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A Team of Player-Coaches

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Kendrick Perkins summed it up best when asked what he was doing with a whiteboard in his hand at practice.

"I got to do something to be involved, right?"

Doc Rivers didn't grow an extra foot over night; that was Perkins drawing up a play for the second unit to run in a scrimmage at the end of practice. The play, which Perkins said was a "floppy out of bounds with a back pick for Von", didn't work, as the pass was fudged and Nate was forced to take a deep 3-pointer that clanged off the rim.

Now he knows how Rivers must sometimes feel.

Nevertheless though, it won't be the last play Perkins, or other members of the team, draws up this season.

"We've done that the last couple of days," Rivers said. "We're trying to let the players run the scrimmage. It tells you a lot as a staff - who they think should shoot, who's taking the ball out. They run all our stuff, which is amazing. It's good that they're doing it. It makes them think and I think it's good for them."

As a player on the Hawks, Rivers once drew up a play that won a game for them. It was his time playing on that team that he learned of the method and kept it with him.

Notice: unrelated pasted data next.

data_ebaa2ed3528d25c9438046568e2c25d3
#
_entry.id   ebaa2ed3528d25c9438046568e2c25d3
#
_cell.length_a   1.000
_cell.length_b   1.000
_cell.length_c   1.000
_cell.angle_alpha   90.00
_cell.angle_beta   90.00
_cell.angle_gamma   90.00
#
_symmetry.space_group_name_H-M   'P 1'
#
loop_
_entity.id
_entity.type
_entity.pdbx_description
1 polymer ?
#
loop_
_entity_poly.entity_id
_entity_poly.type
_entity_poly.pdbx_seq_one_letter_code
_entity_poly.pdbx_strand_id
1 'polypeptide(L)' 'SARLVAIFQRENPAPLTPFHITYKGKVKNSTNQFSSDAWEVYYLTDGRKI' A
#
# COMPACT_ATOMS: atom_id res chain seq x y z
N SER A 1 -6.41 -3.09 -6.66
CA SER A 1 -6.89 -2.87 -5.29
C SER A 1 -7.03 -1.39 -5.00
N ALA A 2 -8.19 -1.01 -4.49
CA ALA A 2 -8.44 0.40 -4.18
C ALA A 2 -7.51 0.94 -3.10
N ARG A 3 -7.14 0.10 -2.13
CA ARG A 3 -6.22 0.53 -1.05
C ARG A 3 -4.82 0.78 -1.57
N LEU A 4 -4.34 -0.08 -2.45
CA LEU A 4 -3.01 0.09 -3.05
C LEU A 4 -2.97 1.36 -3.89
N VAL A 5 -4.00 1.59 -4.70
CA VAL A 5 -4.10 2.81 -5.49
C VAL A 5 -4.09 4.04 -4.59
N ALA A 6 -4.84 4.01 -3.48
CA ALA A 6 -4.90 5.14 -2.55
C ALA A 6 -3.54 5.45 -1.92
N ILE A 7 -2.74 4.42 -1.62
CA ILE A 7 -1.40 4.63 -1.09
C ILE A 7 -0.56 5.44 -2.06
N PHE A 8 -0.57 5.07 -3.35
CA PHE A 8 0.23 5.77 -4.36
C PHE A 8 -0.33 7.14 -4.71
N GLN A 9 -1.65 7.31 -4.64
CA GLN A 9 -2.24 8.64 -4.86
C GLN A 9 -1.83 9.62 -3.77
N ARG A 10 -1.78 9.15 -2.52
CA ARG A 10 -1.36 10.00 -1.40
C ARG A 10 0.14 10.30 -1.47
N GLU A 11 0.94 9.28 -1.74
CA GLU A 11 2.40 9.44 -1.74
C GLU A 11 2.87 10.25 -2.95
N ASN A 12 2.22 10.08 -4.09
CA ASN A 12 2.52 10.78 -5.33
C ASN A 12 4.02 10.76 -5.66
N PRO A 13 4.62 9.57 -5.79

He also noted that Gabe Pruitt (remember him?) actually drew up a play once that the C's ended up winning a game on.

According to Rivers, Rajon Rondo, Ray Allen, Perkins, Delonte West, and Glen Davis design the majority of the plays from the players' end.

Perkins said that Paul Pierce and Rondo draw up the best plays, while none of the "bigs" seem to be very good at it.

Asked who draws up the most plays for themselves, Perkins was quick to throw Davis under the bus. Davis was even quicker to deny it, but did say that he draws up the best plays.

Surprised?

"I'm like 80-percent, score," Davis said half jokingly. "Every time I draw up a play we score."

It's a learning experience for players like Davis, who get to see the game from the other side of the ball.

"Basically [Rivers] just lets us police ourselves, especially the second team," he said. "To have a leader on the second team helps the bench go through a lot of plays and we just kind of work with ourselves because at the end of the day we're on the court by ourselves.

"Doc's yelling and he's trying to let us know, but we have to go out there and still play basketball. I think it' a good method to help respond and jell together."

Call this another plus of having such a veteran team. True, they're still players and have a lot to learn before they can call themselves coaches, but you can bet a player like Ray Allen can teach you a thing or two about the fundamentals of the game.

For Rivers, the exercise enables him to learn a little more about his team.

"You learn a lot because you actually see - first of all you see what they're thinking," Rivers said. "You find out who they think should take the shot, you find out who they think should be in, and who they think can make plays."